The following article by William Donohue appeared in the New York Daily News on April 21, and is reprinted with permission.

Imagine someone putting a needle into the brain of a baby and sucking out his brains. It’s legal, as President Clinton affirmed last week when he vetoed a bill that would have barred this barbaric procedure. That’s what happens in a partial-birth abortion: a doctor delivers 80 percent of a baby, leaving the head inside the woman’s body, and then extracts the child’s brains so that he or she can fit through the mother’s birth canal. And when Cardinal O’Connor calls it an outrage, he is criticized not only for his position, but for merely exercising his free speech.

Cardinal O’Connor, like other priests, has every right not to check his First Amendment rights at the church door. To suggest otherwise betrays monumental ignorance of the First Amendment and is indeed suggestive of attempts to create dual citizenship—one set of rights for laypeople and another for clergy. The fact that this is an election year doesn’t change a thing: constitutional rights are not seasonally conditioned.

The First Amendment not only guarantees Cardinal O’Connor’s freedom of speech, it covers his right to freedom of religion. Integral to that exercise is his right to address issues of paramount moral and religious concern. That is why Cardinal O’Connor continues to talk about society’s obligation to immigrants, the poor, the sick and the disabled. Yet the same people who applaud him in these efforts are bothered when he adds partially-born children to his list. The hypocrisy could not be more evident.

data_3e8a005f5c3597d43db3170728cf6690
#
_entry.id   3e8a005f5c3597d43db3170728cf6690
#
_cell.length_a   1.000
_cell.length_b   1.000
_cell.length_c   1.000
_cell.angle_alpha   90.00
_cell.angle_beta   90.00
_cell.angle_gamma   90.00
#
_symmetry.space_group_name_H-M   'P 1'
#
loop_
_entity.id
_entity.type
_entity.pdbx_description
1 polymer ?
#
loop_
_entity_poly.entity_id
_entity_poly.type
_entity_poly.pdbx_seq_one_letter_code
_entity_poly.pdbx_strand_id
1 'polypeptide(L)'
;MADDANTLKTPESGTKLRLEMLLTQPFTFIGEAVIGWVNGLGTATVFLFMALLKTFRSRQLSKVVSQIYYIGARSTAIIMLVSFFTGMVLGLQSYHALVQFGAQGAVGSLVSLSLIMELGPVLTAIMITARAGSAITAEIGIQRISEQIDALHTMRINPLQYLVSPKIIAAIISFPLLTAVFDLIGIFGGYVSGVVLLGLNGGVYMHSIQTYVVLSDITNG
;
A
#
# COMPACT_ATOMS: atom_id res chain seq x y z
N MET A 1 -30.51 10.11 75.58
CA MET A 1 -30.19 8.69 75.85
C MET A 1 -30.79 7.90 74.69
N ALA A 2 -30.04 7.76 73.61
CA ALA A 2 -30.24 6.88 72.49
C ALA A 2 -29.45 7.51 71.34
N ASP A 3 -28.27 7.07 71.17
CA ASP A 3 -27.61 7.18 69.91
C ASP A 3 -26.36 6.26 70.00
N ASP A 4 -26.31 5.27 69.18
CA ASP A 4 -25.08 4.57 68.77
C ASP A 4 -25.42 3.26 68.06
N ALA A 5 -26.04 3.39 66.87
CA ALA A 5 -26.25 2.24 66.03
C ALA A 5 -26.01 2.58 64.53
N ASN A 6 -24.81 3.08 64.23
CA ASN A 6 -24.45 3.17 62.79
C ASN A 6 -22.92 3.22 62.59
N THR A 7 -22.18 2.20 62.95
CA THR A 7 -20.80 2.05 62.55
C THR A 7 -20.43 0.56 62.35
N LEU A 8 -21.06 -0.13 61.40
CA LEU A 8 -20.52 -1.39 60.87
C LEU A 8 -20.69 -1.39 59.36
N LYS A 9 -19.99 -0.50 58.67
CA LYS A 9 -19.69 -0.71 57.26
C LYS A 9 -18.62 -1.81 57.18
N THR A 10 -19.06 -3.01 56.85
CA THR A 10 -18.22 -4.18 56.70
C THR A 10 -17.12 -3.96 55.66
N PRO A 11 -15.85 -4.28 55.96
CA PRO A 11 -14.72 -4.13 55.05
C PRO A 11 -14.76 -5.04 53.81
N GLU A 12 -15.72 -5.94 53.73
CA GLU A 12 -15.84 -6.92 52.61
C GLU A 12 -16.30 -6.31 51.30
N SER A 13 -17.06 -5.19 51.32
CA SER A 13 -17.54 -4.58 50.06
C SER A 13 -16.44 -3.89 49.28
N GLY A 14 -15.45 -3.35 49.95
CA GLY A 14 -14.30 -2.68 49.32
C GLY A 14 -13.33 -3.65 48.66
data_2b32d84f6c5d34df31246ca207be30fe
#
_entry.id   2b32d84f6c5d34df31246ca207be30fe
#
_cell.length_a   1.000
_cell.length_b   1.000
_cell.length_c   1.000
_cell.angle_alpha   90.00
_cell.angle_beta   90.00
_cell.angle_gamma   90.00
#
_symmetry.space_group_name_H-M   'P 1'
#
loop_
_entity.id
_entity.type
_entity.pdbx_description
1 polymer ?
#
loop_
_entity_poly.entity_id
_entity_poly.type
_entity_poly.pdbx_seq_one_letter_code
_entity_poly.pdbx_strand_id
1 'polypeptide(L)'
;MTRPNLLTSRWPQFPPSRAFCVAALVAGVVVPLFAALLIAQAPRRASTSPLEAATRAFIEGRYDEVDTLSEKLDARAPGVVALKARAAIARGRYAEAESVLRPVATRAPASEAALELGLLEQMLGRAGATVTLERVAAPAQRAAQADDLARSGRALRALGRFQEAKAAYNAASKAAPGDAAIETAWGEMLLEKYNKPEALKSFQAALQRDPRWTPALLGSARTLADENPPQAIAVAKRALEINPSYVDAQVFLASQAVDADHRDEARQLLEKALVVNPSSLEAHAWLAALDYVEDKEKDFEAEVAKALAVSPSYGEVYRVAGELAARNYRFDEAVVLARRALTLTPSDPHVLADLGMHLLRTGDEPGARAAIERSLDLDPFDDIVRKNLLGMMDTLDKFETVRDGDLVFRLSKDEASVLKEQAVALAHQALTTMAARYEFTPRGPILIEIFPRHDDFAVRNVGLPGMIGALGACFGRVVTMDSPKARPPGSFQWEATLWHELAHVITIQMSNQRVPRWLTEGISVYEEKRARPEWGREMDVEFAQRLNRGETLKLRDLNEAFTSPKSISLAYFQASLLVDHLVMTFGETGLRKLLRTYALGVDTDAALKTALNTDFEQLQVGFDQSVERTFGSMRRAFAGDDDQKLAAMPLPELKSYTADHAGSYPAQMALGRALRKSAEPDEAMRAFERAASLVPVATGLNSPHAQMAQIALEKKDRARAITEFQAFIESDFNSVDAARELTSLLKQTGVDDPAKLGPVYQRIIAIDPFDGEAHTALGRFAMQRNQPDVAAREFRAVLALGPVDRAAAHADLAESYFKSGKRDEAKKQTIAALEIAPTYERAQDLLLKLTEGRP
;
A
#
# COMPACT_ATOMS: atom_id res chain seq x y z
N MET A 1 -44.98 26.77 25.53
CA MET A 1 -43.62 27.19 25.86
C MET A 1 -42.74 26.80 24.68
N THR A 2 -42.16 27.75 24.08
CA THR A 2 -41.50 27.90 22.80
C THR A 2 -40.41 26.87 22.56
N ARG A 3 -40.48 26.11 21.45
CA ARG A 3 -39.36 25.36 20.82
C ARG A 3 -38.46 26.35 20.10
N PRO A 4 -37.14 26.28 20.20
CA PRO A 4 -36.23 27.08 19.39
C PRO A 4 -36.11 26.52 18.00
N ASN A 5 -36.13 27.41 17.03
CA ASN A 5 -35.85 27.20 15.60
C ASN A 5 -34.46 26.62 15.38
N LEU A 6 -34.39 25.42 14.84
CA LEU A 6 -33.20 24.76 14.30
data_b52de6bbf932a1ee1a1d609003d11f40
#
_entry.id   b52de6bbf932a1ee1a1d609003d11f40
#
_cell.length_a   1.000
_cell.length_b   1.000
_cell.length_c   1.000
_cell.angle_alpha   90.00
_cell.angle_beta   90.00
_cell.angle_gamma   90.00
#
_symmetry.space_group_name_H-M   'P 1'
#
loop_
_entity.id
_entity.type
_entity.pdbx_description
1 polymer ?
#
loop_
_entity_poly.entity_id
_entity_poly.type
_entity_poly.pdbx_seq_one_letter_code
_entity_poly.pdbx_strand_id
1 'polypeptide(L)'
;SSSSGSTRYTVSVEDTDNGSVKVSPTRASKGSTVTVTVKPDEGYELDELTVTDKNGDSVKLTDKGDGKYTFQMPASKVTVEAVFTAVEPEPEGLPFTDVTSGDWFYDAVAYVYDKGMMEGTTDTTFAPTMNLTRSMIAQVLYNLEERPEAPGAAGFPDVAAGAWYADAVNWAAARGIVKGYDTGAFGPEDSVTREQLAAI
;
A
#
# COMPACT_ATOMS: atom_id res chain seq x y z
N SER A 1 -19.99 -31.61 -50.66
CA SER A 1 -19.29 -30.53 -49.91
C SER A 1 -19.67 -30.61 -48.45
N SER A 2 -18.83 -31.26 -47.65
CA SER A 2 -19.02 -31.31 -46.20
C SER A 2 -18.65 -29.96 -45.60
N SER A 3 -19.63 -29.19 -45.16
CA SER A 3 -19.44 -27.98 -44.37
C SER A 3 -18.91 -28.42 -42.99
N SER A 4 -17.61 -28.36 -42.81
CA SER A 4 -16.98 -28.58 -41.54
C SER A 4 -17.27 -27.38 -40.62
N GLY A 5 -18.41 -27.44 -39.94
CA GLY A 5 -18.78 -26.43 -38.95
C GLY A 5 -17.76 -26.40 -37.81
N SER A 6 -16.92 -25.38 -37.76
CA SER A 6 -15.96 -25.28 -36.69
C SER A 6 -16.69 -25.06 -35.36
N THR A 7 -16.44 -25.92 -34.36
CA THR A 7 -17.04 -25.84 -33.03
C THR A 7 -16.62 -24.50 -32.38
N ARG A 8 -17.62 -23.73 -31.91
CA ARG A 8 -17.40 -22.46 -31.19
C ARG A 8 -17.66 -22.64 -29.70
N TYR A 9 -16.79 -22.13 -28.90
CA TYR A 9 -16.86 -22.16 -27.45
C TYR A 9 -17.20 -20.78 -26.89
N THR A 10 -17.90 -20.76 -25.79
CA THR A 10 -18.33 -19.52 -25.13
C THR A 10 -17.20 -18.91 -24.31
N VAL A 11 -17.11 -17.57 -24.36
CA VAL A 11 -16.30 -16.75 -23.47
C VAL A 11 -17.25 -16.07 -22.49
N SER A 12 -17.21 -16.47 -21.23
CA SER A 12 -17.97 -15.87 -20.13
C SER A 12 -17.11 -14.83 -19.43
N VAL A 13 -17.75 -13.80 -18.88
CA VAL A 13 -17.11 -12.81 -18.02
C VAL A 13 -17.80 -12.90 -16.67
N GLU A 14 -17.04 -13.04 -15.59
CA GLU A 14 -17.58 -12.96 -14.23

Separation of church and state, which nowhere appears in the Constitution (it was a metaphor used by Thomas Jefferson in a letter he sent in 1802 to a group of Baptists in Danbury, Connecticut), is a rendering of the so-called establishment clause. When James Madison, the author of the First Amendment, was asked what he meant by this clause, he replied that it prohibited the establishment of a national church and governmental preference of one religion over another. It did not mean a gag rule for clerics.

It is amazing how those who would prefer Cardinal O’Connor to censor himself, or to have the state do it for him, never seem to complain when politicians campaign in Protestant churches. Indeed in 1988, Rev. Jesse Jackson and Rev. Pat Robertson both ran for president, and yet no one seemed to think that these ministers transgressed the First Amendment by doing so. In the case of Rev. Jackson, campaign contributions were actually solicited in some churches. Perhaps the Cardinal should run for president and really test the waters.

From the abolitionists to Rev. Martin Luther King to John Cardinal O’Connor, there is a long and honorable tradition in this nation of priests, ministers and rabbis engaging in public discourse. They have a legal right and a moral obligation to do so. Those who think otherwise need a fast lesson in elementary civics.

Cardinal O’Connor’s critics want it both ways: they want him to continue to service the public without commenting on public policy. So it is okay when the Cardinal authorizes private funds for servicing AIDS patients, the homeless, hospitals, schools, women who need money to carry their baby to term and women who have had abortions and need counseling (yes, that is what the Church’s Project Rachel is all about), but it is not okay for him to pass judgment on public policy. In other words, they want him to put up andshut up.

President Clinton said when he was elected that he would make abortion “safe, legal and rare.” That he would not oppose a procedure that aborts a child mostly born (that is why the Bishops have properly labeled it “infanticide”), shows what he really means by “rare.” So hurrah for Cardinal O’Connor, once again he has shown that he is the preeminent voice of moral suasion in our society.

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